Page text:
From Mena, by Hannah Abrams

I found your first love letter to me at the back of a magazine. I have built a house without your sighs, and it is insufficient. Reading that line, I tried to stay calm. I fried a steak and an egg and drank a small glass of juice. I studied my smoky prints on the glass. Then, all night, I huddled at my desk. I chose my words carefully.

The next morning, I waited in the rain for the post office to open. In the windows, I saw myself: eyes smudged, slippers soggy, hair a dark thicket, and just the littlest flames licking about my shoulders and thighs and curling from behind my ears.

The man behind the counter jabbed his grimy finger at the top of the envelope, leaving a mark where it said From Mena.

Want to fix that? he asked.

I said to him: I am Mena.

That spring a warm spell came and fruit ripened and fell and fermented on the ground. The birds were wild about it. They ate it up. They got drunk. And you know what? Their flight got drunk too. They crashed into windows and tumbled from the sky in great, slow spins.

There were still feathers on the ground when the next note appeared. I nearly missed it, they tuck you away so. The book was expensive, full of photographs and art. I sat down in the bookstore and carefully ripped each of my pages out. I stood, left behind me a ring of soot. Your letter I took to the sea. You wrote that there is in all of us terrific chaos. That nothing is simple. That we work wide orbits. You wrote: I dream of circumstance. At an empty harbor, I dipped my smoking feet in the salt water.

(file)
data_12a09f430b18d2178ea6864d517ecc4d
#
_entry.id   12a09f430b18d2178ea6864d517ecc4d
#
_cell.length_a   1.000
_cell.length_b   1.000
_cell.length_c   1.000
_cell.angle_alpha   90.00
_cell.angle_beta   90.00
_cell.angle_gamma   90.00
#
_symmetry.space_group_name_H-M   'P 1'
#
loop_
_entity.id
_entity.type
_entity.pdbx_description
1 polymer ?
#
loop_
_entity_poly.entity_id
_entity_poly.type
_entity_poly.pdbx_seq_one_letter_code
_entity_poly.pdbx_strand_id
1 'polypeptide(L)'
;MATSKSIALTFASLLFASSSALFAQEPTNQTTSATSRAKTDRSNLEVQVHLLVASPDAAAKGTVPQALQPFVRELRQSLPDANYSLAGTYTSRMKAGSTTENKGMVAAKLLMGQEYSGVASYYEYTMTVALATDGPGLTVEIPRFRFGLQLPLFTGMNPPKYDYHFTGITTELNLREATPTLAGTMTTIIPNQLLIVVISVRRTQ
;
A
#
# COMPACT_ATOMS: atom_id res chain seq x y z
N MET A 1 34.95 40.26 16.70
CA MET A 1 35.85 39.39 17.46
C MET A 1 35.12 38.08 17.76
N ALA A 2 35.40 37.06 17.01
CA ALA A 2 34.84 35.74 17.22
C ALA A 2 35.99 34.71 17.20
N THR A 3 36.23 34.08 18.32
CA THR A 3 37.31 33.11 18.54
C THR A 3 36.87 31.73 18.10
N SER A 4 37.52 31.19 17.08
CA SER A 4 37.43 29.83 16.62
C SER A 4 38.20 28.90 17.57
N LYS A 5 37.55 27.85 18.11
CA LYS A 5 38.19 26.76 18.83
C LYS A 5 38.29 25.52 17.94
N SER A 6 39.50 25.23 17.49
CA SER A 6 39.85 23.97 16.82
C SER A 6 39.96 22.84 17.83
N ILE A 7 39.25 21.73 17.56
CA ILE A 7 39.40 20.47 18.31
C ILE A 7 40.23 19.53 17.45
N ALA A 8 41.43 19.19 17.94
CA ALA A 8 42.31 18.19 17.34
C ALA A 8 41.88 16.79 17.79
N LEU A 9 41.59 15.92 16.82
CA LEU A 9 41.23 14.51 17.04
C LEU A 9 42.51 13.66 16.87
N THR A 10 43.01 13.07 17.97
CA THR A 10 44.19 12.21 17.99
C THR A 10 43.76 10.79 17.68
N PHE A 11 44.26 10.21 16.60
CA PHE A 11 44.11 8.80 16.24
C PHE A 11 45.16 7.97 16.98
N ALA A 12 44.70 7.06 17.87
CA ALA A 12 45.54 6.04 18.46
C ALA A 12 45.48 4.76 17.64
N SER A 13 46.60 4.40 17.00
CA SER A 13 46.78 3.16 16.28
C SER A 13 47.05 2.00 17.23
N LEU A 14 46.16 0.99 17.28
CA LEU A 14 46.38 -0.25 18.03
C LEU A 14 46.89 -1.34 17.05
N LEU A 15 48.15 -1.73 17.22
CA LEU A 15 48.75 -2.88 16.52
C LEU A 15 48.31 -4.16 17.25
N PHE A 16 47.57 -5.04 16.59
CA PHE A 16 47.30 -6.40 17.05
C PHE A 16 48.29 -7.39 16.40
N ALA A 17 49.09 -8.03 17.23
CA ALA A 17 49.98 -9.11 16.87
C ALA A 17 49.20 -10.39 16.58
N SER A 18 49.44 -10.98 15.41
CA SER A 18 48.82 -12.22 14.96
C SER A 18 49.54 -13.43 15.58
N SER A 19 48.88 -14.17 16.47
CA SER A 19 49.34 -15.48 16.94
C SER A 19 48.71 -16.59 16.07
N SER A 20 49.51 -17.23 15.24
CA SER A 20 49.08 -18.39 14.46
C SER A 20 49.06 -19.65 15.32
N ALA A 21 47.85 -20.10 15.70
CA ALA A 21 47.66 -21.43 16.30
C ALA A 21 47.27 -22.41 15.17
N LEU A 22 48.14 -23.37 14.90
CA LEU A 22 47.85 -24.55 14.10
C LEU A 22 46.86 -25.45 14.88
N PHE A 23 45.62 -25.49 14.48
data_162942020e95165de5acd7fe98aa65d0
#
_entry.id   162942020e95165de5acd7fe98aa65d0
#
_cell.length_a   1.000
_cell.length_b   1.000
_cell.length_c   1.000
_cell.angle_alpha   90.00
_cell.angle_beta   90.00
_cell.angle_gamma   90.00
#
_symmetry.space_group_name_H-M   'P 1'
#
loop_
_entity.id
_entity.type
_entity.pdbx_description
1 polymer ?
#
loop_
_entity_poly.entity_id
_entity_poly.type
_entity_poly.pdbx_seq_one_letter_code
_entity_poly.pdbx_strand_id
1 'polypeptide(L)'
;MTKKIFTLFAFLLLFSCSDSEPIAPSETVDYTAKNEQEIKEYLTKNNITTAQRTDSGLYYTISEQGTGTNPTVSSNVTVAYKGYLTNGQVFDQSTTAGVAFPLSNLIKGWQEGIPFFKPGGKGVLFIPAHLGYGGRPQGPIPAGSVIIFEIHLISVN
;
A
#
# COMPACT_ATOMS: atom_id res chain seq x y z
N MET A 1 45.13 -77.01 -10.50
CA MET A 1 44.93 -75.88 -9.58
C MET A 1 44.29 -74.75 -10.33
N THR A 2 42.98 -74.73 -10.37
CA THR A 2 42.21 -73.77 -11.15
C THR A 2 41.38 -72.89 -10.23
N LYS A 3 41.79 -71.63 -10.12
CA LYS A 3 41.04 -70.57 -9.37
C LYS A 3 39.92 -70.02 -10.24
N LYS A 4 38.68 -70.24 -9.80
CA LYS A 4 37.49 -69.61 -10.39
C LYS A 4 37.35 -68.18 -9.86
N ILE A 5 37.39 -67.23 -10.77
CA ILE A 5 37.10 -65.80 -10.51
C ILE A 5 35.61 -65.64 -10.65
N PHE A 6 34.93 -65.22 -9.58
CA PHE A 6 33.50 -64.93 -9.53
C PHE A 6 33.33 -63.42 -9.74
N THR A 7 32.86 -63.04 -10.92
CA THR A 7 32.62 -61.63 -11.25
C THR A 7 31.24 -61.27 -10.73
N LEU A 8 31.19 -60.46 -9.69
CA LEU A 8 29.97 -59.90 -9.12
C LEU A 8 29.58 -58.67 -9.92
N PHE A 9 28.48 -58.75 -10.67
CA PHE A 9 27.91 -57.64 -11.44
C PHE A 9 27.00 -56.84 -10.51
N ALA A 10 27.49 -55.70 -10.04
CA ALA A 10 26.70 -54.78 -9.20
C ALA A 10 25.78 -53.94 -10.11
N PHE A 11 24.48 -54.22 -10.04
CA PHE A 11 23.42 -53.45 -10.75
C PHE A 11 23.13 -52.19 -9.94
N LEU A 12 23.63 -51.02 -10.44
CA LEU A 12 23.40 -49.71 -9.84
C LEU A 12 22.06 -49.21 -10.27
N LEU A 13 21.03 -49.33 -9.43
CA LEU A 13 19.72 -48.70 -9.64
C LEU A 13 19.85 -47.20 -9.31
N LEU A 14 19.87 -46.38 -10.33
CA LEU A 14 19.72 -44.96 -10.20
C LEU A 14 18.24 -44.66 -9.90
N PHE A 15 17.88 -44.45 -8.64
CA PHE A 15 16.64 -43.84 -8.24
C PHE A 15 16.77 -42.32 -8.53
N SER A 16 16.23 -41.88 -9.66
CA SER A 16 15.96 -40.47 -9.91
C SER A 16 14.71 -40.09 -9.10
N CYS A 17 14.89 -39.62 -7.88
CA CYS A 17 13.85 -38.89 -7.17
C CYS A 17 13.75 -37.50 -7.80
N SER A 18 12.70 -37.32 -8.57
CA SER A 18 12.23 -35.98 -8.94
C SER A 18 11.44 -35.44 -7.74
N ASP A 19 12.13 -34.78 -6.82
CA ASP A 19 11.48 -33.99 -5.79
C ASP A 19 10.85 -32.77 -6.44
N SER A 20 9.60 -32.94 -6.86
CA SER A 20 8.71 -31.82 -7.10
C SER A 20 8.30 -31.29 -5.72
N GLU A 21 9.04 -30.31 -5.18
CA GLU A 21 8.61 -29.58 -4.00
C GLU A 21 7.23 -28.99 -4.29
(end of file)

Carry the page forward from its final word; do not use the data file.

Fifteen letters in all. Months apart, then longer. Fifteen letters, all that I have of you, in a drawer I keep full of you. The paper is soft as fabric and little pinprick holes line the creases. No word for ten years now. But I don’t give up hope. I am patient. It’s important to stay at the desk and write back and know that the correct words will come. How far do you reach now, you asked once. How tall are your words. So here I am inventing bright new vocabularies to light your shape in the dark.

Tonight, from my burning bed, from my charred mouth, I will issue forth a flock of waxwings to feast on turned pepper trees, and to dizzy down like our very aches and solitudes into the city.


Hannah Dela Cruz Abrams received the 2013 Whiting Writers Award for her novella The Man Who Danced with Dolls and her memoir-in-progress The Following Sea. She has also received a Rona Jaffe National Literary Award and a North Carolina Arts Council Fellowship. Her work has most recently appeared in, or is forthcoming from, Oxford American, Carolina Quarterly, and Mayday Magazine. Abrams currently teaches in the Department of English at the University of North Carolina Wilmington.



  1. […] Arts by Carolennys, Madison Poulter, and Marcin Majkowski. Fiction by Claire Ibarra, Hannah Dela Cruz Abrams, Jeremy Townley, John Hough Jr.,  Justine Manzano, Matthew Dennis, Teresa Milbrodt, and Valerie […]

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